Of course, he can't consider his current status without glancing back at some of the risks he took in the past. Christian Dior, whom he met through a mutual friend, gave him his big break by telling him he could work for the house that Dior was starting in three months or join him working for Lucien Lelong, opting for the former. A few years later in 1950, Cardin said he passed up the chance to be the new artistic director at Chanel to build its North American business in order to start his own house. "I wanted to be first in my house — not second in someone else's house. It was a big risk," he said. "I felt the world would change and maybe ready-to-wear was the best way to go."
Cardin said he had a hunch that more women, even affluent, beautiful ones would choose to work as a way to be engaged in the world. Of course, that inkling was eventually realized by scores of women including Madame Hervé Alphand, the wife of the French ambassador during the Kennedy administration, who fixed her eyes on finding a job — and even spoke with Cardin about working for him — as soon as she returned from Washington.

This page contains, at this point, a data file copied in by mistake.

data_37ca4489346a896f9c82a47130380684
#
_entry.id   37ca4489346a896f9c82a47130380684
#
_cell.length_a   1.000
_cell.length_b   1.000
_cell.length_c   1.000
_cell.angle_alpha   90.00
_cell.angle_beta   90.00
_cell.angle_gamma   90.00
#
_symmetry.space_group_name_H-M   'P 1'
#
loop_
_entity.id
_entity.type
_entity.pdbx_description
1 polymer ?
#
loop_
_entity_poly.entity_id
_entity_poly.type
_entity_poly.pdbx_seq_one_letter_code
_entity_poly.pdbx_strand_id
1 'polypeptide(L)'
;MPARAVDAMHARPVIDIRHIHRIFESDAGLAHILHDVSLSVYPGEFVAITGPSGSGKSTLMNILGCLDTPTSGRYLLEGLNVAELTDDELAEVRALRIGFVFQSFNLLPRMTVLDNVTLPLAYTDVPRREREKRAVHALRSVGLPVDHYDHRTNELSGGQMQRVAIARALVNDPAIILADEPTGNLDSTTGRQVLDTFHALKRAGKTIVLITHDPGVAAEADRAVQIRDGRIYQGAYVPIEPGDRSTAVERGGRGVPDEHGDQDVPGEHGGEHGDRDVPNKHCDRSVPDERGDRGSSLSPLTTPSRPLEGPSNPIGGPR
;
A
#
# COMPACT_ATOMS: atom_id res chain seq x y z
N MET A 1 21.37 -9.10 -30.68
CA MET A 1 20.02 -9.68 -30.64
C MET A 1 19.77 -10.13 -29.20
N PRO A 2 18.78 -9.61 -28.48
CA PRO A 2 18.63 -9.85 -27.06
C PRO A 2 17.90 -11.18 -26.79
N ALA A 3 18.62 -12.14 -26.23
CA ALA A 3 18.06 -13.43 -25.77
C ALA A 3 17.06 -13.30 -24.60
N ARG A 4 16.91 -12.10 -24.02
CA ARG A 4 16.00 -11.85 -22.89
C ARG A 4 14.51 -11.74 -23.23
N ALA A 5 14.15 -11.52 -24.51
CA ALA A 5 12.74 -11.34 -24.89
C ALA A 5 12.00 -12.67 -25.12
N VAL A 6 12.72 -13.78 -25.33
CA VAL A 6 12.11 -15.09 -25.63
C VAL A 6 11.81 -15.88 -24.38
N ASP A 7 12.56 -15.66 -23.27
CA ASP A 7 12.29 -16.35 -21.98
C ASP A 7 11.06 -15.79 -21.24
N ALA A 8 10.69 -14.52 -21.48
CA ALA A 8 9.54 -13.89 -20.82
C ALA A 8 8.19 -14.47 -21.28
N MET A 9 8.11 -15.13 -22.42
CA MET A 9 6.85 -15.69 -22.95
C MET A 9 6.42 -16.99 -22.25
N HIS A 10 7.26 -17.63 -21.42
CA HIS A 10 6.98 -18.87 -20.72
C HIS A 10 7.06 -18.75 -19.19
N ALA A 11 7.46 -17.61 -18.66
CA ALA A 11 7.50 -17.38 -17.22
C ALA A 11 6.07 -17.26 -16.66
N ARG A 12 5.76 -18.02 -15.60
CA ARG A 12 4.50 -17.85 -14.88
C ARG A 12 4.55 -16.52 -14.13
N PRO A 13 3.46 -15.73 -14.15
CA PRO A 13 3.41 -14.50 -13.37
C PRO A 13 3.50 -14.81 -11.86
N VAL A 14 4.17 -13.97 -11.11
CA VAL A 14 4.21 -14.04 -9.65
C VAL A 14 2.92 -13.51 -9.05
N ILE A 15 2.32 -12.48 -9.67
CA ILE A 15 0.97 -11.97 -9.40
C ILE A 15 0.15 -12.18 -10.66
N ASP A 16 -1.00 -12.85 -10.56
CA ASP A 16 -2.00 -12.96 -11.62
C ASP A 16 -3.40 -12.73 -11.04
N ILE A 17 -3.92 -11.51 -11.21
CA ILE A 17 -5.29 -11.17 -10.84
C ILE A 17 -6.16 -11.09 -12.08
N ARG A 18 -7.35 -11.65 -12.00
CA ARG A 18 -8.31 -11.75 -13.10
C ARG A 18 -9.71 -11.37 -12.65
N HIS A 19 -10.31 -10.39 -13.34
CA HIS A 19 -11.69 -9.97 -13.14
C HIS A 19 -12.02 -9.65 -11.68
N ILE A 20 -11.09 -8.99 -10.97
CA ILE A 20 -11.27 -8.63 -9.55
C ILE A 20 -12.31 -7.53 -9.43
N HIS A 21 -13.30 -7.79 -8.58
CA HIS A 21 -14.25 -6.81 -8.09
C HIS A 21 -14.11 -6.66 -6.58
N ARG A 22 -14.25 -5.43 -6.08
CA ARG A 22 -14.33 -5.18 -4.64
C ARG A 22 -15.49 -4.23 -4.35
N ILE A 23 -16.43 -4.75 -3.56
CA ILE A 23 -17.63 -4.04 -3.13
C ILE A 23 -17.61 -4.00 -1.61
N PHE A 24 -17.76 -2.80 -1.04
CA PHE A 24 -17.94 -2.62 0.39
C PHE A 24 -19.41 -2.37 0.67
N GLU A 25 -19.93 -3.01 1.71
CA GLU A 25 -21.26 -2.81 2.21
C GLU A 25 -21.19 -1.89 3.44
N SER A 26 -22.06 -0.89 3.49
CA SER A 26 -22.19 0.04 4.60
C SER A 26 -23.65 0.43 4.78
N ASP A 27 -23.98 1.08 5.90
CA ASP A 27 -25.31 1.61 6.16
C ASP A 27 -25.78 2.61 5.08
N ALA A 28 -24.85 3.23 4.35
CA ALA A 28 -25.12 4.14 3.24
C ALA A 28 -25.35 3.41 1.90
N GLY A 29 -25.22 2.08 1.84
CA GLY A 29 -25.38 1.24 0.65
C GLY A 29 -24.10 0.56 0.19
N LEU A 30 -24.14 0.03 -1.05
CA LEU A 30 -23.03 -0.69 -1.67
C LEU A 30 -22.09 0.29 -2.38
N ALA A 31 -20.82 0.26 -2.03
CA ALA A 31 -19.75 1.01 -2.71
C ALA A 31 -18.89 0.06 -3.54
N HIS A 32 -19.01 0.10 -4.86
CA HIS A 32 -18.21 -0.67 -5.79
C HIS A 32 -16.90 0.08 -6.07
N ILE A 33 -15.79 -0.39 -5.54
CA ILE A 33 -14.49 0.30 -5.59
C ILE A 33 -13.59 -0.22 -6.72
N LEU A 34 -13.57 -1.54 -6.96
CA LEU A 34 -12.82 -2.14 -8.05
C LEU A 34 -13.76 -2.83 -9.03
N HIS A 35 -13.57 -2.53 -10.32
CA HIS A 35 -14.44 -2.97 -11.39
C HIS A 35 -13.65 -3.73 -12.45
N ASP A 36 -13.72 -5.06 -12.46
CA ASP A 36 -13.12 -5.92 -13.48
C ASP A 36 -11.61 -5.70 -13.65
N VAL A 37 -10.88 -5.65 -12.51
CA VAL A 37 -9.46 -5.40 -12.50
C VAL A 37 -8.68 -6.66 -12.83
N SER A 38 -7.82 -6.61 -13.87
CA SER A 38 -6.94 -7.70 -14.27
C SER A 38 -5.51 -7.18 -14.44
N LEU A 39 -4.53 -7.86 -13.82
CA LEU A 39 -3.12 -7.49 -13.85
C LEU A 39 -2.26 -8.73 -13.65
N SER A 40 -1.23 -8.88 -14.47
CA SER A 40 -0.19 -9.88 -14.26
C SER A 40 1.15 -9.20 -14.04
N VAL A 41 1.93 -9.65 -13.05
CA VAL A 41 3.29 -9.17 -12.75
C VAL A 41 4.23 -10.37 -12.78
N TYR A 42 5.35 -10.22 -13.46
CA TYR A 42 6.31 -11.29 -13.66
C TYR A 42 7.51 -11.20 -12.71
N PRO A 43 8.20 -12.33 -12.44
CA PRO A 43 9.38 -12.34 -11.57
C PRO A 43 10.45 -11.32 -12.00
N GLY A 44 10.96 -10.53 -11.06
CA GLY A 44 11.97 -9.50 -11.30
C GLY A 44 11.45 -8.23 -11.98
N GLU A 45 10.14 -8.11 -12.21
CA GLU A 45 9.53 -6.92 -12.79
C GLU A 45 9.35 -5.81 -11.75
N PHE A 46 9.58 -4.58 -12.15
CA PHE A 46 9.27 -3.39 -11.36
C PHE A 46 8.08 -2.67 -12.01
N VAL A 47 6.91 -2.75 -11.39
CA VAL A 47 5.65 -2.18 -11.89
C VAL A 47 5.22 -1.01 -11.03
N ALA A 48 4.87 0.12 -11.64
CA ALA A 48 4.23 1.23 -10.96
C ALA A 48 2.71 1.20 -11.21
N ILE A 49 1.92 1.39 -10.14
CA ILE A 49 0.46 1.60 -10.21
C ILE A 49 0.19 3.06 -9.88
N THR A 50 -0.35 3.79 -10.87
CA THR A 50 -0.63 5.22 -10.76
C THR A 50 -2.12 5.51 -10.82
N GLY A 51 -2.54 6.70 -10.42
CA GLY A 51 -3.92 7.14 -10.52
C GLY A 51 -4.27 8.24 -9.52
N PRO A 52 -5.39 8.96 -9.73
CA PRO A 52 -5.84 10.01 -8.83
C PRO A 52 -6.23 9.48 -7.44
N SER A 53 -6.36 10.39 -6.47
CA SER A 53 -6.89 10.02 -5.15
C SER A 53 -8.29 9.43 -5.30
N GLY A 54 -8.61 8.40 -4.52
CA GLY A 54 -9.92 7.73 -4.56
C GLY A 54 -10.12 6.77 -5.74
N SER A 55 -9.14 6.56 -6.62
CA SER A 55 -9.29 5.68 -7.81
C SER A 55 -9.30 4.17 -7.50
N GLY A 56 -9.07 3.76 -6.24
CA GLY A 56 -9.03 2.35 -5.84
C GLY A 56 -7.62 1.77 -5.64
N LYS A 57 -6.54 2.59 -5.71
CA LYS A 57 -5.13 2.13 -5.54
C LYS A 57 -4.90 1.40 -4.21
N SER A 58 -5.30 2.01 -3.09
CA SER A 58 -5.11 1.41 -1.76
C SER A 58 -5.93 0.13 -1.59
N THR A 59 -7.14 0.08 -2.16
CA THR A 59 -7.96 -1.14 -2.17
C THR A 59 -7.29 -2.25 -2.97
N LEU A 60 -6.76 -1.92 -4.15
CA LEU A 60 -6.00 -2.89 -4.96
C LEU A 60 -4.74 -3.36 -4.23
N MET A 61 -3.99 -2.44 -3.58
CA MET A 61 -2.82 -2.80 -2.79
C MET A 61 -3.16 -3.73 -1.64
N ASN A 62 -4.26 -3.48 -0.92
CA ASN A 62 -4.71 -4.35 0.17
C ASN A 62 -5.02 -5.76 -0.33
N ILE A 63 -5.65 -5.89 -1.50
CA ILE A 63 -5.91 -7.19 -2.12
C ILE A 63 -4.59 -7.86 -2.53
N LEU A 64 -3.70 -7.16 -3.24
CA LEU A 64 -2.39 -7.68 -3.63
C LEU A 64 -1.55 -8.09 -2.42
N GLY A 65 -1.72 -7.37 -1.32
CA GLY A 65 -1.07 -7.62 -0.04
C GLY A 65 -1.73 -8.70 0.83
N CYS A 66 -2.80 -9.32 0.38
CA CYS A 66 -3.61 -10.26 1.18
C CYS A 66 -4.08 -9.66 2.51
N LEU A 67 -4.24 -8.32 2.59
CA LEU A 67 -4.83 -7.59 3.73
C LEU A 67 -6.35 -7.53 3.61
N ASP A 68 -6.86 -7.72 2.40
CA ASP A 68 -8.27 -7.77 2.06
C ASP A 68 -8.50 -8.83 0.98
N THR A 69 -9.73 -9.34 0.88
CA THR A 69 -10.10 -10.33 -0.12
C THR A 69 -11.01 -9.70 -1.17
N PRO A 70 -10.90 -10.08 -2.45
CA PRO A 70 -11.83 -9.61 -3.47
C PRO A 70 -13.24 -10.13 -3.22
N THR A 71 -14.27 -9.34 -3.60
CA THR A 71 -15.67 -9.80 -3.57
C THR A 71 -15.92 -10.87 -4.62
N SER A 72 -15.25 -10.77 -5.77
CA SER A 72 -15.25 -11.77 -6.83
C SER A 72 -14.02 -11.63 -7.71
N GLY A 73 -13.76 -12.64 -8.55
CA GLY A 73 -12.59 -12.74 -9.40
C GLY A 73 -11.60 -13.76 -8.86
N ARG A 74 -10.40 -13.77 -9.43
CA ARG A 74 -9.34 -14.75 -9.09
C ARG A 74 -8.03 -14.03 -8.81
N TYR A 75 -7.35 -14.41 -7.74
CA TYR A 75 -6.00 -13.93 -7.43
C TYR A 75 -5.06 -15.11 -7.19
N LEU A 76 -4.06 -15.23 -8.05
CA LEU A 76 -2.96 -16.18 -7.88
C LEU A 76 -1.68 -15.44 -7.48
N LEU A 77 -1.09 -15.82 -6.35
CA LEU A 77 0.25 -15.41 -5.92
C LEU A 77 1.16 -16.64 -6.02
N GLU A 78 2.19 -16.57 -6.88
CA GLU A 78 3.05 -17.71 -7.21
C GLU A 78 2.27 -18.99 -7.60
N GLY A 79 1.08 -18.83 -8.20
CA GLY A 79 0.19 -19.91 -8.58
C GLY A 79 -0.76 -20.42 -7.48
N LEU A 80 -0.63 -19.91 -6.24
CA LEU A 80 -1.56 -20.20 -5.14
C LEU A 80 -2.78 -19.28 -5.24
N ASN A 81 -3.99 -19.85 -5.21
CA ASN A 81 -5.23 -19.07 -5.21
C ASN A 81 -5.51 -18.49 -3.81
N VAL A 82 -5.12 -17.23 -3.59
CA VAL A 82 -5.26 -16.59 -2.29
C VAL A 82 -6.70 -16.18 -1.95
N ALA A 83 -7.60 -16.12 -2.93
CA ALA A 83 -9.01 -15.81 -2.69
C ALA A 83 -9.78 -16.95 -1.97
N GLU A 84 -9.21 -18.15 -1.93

"People said, 'Pierre Cardin, in two years he's finished.' And now I am the only one who is still in my own house," he said.
Despite the galaxy of products and businesses, the father of Space Age fashion views his own accomplishments in a more intangible way. "I'm proud of what I do — to realize a dream, to be independent, to be known by so many people around the world and to have built my freedom myself," he said. "Life has given me the chance to meet very important people and to build my own life. But you must respect the people."